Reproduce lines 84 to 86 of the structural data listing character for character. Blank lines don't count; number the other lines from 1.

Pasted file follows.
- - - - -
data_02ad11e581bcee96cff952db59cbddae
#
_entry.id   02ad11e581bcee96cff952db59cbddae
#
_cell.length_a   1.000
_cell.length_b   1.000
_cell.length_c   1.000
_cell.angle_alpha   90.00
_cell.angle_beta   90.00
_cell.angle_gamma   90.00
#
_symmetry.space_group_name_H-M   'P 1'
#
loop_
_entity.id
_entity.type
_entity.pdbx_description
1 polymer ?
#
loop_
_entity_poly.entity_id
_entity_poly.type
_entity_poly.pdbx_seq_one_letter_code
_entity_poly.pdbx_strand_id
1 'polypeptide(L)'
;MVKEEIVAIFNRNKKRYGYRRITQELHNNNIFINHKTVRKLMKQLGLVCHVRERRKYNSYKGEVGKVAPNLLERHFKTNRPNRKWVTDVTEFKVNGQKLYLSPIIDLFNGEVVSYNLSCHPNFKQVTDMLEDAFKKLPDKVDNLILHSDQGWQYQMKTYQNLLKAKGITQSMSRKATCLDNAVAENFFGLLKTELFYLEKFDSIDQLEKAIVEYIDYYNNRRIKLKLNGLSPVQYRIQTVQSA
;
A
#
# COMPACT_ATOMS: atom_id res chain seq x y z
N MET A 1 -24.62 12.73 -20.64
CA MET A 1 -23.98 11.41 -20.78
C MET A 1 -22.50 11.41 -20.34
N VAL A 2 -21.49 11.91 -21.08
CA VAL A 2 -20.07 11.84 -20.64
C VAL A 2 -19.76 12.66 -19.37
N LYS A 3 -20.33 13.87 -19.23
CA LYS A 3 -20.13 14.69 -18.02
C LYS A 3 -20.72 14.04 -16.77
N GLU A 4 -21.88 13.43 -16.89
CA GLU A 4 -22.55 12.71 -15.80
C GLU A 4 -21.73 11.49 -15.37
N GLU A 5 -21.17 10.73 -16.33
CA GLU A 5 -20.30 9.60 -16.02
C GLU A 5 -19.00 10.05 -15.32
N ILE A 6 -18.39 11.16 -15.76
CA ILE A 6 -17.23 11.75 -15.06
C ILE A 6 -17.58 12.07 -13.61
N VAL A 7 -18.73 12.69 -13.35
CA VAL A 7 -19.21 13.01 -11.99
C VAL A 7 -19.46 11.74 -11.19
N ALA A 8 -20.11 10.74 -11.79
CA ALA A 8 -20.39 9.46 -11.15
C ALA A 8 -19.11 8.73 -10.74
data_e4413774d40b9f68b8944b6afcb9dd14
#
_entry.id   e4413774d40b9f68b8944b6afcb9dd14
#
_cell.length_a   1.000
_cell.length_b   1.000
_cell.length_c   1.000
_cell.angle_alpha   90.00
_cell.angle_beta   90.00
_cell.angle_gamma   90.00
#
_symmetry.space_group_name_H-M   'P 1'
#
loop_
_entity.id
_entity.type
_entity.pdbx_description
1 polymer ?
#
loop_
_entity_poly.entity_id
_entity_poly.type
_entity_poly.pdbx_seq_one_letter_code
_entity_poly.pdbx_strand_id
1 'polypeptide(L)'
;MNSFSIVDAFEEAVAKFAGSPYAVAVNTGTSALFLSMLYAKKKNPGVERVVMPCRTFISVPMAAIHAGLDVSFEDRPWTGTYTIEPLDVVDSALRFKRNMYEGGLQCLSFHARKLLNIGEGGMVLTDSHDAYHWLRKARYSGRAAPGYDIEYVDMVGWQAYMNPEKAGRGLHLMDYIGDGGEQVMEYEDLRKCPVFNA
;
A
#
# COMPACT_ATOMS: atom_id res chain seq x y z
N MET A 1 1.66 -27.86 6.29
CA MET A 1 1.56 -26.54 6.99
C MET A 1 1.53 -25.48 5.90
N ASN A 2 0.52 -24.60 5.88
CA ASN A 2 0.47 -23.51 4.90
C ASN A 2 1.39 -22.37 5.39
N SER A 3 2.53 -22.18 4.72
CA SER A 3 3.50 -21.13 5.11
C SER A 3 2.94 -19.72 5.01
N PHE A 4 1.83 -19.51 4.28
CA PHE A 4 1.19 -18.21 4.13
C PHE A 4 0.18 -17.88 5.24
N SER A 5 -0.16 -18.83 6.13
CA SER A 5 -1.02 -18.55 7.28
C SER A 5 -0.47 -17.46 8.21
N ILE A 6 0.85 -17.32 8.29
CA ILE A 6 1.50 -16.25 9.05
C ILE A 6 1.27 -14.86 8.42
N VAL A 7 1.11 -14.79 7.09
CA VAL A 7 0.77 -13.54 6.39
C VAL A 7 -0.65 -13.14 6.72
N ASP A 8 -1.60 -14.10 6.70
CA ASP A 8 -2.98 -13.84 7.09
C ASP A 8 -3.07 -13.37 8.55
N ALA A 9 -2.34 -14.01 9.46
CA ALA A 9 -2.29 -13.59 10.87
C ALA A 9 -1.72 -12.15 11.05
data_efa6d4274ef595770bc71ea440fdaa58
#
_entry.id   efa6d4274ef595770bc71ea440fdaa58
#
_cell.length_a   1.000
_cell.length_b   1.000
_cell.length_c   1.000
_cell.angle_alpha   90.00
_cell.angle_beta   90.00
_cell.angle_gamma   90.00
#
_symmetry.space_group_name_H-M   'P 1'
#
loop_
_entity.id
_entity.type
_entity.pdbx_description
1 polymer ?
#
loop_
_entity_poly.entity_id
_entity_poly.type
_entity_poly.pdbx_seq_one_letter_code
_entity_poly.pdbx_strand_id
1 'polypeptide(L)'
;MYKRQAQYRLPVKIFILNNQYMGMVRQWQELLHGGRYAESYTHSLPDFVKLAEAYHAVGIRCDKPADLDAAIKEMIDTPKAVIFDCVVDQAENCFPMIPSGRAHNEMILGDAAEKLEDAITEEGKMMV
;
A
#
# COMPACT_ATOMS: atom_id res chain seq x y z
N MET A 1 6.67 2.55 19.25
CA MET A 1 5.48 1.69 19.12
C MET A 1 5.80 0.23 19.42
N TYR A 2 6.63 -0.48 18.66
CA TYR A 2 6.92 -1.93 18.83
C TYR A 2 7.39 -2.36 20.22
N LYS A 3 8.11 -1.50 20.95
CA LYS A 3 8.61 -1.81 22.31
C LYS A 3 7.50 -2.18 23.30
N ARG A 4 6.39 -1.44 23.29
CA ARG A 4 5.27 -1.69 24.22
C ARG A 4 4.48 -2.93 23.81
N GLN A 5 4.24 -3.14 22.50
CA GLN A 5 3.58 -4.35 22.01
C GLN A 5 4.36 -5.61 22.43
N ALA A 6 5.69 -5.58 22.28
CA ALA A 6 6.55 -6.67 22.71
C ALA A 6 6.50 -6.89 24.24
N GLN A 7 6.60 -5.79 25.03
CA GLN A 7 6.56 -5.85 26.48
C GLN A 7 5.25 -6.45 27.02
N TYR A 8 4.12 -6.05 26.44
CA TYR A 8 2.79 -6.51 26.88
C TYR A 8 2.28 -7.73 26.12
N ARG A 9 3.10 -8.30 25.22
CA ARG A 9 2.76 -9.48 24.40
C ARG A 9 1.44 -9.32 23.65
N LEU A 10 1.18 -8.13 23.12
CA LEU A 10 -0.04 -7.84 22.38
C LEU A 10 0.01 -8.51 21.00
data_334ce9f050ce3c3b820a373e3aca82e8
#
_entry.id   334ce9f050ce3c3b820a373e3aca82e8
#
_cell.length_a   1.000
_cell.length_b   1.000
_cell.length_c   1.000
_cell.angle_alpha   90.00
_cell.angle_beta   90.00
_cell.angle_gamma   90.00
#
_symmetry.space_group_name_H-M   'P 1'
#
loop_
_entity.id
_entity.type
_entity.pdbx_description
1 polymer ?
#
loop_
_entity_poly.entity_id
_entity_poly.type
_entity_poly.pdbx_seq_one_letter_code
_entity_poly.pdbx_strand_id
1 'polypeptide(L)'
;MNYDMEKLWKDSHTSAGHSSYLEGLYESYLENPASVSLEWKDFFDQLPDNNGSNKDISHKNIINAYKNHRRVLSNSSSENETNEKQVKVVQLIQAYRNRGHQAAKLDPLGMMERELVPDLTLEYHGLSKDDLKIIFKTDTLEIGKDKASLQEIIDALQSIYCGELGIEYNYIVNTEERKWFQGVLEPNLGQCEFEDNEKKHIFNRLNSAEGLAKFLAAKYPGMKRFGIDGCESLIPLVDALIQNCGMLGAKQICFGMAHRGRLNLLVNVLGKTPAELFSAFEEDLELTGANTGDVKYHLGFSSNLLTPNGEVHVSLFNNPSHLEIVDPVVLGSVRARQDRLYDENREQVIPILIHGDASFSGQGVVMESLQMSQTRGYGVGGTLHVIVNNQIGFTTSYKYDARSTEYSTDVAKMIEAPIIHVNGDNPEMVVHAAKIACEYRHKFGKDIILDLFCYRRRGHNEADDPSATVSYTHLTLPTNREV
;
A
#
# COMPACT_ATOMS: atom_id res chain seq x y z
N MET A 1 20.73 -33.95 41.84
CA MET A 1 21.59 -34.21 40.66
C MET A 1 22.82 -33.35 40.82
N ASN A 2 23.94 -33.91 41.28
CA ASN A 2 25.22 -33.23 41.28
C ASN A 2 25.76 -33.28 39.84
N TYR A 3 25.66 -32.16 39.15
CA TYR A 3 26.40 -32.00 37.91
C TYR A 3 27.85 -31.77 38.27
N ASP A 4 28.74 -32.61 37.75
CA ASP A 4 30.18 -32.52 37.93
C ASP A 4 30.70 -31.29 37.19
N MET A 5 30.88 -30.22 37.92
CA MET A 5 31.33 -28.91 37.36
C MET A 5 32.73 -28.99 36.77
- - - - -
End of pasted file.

# COMPACT_ATOMS: atom_id res chain seq x y z
N MET A 1 1.66 -27.86 6.29
CA MET A 1 1.56 -26.54 6.99